Customers want to know that potential outsource service providers can do the job properly and do it at a lower cost, but flexibility and service remain the difference between failure or success, writes Andrew Holden, MD of Bytes Outsource Services.
Price remains the top consideration when deciding to outsource, but a close second is whether or not service providers can live up their service delivery claims. Other, less important, reasons include an internal focus on core functions, better and consistent quality and access to new technology or skills.
Yet it’s significant to note that, in KPMG’s first global outsourcing survey, 42% of customers have no formal strategic measurement framework in place.
And outsourcing is growing increasingly popular. Frost & Sullivan’s report, EMEA Contact Center Outsourcing Market, reveals that the market earned more than $11-billion in revenue in 2006 and estimates that it will reach $16-billion in 2012.Reasons cited include: cost reductions, focus on core competencies and economies of scale.
Cost savings are easier to determine than whether or not an outsource service provider can deliver the goods. Metrics exist for factoring the total cost of outsourcing, including travel tickets for managers to regularly visit service providers.
It’s absolutely critical for customers to know that outsourcers can live up to their marketing claims. A report by Compass Management Consulting found that language barriers led to lower offshore productivity, with comprehension problems in 18% of offshore call centres as opposed to 4% of local UK centres. While outright failure is rare in the industry, it has occurred. Some companies skirt the issue by working with multiple service providers, while others analyse the risk and outsource operational components that can accept the risk.
But the only way for companies to assess potential partners’ ability to deliver is to insist on a client list and reference those with similar interests to themselves. Companies must ask reference sites if the service provider is flexible. EquaTerra conducted an Outsourcing Pulse Survey at the end of last year that found buyers, service providers and outsourcing advisors view renegotiations and restructurings as catalysts and opportunities to improve deals.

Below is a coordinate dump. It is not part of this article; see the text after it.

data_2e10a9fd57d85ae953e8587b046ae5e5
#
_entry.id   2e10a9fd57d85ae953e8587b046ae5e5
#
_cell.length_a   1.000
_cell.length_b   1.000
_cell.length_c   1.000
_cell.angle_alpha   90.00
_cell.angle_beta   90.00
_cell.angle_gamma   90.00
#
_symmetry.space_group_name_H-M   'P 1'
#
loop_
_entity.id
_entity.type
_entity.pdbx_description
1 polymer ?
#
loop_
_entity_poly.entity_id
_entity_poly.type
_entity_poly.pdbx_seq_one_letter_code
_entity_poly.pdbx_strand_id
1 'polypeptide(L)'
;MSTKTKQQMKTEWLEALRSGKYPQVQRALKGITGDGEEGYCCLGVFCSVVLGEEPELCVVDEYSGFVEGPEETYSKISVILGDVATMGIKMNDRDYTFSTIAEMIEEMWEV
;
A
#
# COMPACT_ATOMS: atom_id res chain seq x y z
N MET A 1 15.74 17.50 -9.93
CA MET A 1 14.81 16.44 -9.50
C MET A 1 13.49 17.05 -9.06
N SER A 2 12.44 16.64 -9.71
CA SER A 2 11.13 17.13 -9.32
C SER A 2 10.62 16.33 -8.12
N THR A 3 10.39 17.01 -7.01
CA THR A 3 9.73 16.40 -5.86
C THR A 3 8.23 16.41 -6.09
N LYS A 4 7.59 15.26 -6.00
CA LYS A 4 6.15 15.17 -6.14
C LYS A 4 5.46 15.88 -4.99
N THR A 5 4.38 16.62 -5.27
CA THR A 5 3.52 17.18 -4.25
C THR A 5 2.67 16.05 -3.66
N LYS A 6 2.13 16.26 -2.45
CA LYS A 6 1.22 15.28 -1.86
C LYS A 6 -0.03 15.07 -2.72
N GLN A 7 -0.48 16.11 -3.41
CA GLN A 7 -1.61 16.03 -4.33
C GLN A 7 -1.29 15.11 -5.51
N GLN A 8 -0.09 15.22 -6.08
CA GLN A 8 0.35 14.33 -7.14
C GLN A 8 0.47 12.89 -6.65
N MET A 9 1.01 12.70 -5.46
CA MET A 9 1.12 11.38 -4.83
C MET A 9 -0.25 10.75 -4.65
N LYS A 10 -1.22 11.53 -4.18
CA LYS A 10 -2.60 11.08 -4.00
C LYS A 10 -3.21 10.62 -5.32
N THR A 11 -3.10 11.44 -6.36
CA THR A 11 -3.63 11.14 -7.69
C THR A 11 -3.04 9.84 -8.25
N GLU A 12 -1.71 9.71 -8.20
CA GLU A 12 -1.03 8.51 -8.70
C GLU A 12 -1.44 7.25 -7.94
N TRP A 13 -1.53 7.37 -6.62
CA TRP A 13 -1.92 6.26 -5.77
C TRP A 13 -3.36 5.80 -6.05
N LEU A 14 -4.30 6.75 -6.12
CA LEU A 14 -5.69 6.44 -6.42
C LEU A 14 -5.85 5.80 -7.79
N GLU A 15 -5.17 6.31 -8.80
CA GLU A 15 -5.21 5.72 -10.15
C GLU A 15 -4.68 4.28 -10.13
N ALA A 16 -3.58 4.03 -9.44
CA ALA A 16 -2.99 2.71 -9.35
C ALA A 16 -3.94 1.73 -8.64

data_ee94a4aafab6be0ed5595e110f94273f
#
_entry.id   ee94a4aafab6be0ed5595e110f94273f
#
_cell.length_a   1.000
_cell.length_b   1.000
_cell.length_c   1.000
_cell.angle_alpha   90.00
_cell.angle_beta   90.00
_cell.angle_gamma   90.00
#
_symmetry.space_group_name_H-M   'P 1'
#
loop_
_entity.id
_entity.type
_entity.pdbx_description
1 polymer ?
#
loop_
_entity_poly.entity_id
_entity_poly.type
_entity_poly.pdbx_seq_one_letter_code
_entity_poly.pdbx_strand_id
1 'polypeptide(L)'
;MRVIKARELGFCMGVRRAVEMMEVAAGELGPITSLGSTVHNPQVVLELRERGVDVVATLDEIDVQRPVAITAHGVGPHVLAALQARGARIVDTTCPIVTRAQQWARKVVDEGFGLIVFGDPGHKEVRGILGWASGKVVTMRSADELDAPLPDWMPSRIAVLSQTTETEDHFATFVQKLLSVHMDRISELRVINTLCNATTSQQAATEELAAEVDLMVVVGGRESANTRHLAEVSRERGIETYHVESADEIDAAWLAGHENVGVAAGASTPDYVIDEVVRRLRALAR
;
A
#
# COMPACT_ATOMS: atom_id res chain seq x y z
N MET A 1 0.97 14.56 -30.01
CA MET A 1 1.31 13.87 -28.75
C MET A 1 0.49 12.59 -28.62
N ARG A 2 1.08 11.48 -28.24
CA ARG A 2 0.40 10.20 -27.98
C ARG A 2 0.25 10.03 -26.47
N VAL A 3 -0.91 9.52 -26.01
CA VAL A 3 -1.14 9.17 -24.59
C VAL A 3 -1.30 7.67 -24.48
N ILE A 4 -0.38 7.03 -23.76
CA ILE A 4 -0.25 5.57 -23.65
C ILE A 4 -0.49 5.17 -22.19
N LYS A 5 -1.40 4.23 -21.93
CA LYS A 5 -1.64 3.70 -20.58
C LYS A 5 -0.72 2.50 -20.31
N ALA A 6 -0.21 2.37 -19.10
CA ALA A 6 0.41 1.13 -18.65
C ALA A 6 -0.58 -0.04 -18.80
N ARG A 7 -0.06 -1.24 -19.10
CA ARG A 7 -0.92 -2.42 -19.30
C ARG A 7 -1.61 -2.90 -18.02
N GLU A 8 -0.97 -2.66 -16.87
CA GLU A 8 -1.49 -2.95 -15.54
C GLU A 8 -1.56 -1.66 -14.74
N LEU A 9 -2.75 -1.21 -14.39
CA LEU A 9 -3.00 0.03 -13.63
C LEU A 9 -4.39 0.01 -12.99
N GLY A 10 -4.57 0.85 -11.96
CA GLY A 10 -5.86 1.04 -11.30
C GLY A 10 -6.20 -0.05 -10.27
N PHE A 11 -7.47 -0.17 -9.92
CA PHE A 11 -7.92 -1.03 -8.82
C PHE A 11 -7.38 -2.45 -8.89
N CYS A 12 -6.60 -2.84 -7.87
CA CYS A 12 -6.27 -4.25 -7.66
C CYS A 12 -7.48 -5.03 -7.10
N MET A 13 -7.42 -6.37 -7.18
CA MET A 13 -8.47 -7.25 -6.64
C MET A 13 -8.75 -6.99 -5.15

Companies also need to ask reference sites what service delivery is like. That’s not just about meeting service level agreements (SLAs). KPMG discovered through its survey that outsourcing is strictly a people business and is based on relationships between providers and customers. 60% of customers claim people issues for problems with outsource service providers. Only 13% blame technology. That’s according to a sample of 650 businesses in 32 countries.
But standardisation, which drives down costs for service providers and ensures standard response times and consistently high quality delivery at a predictable cost, makes service providers less flexible. Public transport infrastructure offers a good analogy. Trains can transport large numbers of commuters cost effectively. But only at fixed times and between fixed destinations. Taxis, on the other hand, are immeasurably more flexible in destinations serviced, but at a premium.
Finding a happy median between flexibility and price relies heavily on a good relationship that enables joint planning. Where customers’ organisations are headed will impact their technology and service requirements. Service providers will be able to change their strategies and approaches in order to meet customers’ needs or customers can find the right partner for their needs.
Price and ability to execute form the basis of a good offshore outsourcing relationship, but service and flexibility underpin a cooperative drive toward aligned goals and rewarding futures.